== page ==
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Subject The Fate Of The Knot and the Horseshoe Crab.
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Original Message Knots are robin-sized sandpipers that spend their summers nesting and breeding in the Arctic. Come fall, these birds then head down to different winter spots around the world, including Tierra del Fuego in Argentina. That's an 18,000 mile trip. "So demanding is the journey," writes Wilcove, "that the knots actually shrink the size of their intestines and other internal organs during the migratory period in order to reduce their flying weight."

The crucial mis-step in the tale is a bad layover in Delaware and the taking of Horseshoe Crabs when:

"Their ability to go on a sustained eating binge while at the bay is due entirely to another creature: the horseshoe crab. These bizarre animals are among the oldest on Earth."

But because:
"During the 1990s, commercial fishing for horseshoe crabs increased dramatically. People were capturing the crabs and selling them as bait for the more profitable eel and whelk fisheries. For some reason, the odor of egg-laden female horseshoe crabs (or pieces thereof) is deeply alluring to eels; either male or female horseshoe crabs works well for the less picky whelks. The annual harvest of horseshoe crabs rose from approximately 800,000 pounds in 1993 to nearly 6.4 million pounds in 1998. Over the same time period, however, the density of crabs (measured in terms of the number captured per net tow) fell sharply. The inescapable conclusion is that fishers were depleting Delaware Bay's horseshoe crab population, causing a reduction in the number of horseshoe crab eggs upon which the shorebirds feed.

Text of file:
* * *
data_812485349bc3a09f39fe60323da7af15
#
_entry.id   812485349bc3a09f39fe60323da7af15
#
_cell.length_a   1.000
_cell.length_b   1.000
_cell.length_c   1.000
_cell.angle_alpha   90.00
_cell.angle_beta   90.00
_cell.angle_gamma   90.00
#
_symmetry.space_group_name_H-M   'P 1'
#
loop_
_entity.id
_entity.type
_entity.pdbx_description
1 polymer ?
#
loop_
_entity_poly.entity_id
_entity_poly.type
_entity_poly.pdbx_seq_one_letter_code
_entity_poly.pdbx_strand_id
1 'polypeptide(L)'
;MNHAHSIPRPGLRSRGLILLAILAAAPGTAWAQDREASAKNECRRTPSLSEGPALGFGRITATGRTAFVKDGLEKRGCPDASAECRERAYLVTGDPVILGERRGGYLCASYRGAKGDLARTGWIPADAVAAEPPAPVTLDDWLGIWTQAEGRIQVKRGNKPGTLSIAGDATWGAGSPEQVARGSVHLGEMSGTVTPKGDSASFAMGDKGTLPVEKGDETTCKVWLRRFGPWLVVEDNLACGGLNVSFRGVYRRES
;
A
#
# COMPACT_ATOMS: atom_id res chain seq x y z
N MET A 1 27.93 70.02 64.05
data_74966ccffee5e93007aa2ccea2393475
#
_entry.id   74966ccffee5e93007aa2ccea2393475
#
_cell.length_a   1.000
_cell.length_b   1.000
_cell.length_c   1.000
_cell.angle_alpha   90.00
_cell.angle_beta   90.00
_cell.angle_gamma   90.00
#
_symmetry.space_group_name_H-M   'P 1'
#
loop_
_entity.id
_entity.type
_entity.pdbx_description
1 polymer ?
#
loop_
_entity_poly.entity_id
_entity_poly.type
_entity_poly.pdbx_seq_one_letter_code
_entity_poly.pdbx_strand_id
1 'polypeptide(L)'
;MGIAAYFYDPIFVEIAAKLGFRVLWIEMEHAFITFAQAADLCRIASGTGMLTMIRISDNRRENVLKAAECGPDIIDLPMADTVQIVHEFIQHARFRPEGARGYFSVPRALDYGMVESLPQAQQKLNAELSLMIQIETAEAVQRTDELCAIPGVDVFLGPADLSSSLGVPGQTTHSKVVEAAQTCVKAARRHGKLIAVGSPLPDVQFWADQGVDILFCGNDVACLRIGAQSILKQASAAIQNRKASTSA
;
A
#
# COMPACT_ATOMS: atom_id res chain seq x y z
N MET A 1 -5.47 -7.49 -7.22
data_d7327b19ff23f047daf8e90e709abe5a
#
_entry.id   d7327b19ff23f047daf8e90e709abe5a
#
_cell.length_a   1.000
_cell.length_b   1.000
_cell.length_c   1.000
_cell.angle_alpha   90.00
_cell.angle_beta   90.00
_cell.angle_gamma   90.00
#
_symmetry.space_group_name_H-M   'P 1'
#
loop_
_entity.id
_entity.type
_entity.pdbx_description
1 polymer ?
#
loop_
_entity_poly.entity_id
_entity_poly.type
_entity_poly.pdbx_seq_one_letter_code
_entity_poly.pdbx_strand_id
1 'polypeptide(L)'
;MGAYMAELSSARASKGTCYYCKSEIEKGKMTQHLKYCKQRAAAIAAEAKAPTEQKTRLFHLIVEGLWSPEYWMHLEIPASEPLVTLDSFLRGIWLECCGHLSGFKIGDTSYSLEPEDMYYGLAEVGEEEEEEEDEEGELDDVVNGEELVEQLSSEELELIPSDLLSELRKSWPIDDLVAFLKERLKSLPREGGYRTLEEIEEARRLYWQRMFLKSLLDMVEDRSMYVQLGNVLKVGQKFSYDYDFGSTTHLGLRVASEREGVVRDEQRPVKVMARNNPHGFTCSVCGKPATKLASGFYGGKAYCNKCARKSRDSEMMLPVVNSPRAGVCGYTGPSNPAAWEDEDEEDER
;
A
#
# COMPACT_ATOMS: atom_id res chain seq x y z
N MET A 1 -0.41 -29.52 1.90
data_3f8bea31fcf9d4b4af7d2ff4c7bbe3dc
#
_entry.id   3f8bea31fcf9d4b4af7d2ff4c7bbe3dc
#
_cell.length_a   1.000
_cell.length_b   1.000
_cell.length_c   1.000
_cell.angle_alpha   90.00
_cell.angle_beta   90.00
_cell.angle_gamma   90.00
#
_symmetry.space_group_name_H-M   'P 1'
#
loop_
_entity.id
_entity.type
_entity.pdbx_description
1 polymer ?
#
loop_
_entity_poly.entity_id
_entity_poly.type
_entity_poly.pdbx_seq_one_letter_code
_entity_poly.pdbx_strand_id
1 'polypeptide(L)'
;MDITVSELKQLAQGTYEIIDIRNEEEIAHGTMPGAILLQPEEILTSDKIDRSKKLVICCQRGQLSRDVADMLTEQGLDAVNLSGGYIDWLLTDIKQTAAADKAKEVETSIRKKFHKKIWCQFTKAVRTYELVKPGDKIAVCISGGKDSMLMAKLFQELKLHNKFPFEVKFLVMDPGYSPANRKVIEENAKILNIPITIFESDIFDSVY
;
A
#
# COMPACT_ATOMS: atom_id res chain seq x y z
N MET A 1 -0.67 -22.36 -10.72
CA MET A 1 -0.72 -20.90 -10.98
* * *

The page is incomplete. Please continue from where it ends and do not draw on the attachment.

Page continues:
"[After a 'Let's do some more studies' interval] state and federal authorities began to take action. They reduced the allowable harvest of horseshoe crabs, and they prohibited any harvest at all during the period when the shorebirds are visiting. As a consequence, the overall harvest of horseshoe crabs dropped by 62 percent between 1998 and 2003. The states of New Jersey and Delaware went even further: in 2006, they declared a two year moratorium on the harvest of all horseshoe crabs."

And then:

I wrote Wilcove to find out what happened. The horseshoe crab population has stopped crashing. It's even bounced back a little. As for the birds, he writes, "The tally of knots in Delaware Bay was 15,000 in the spring of 2008, jumping to 24,000 in 2009." That's huge. Too huge, Wilcove thinks. The 2010 tally isn't in, "but preliminary reports placed it at around 15,000 knots." So whatever is going on, the knots aren't disappearing as fast as they used to.

So what do we make of all this? Wilcove seems to think the red knot population has stabilized. "As to whether they are increasing, that won't be known until we have a few more years of data."

The lesson here is that all over the world, habitat destruction, human predation, over-exploitation and climate change are threatening migrant animals, but every so often, however improbably, what's broken can be repaired at least a little.
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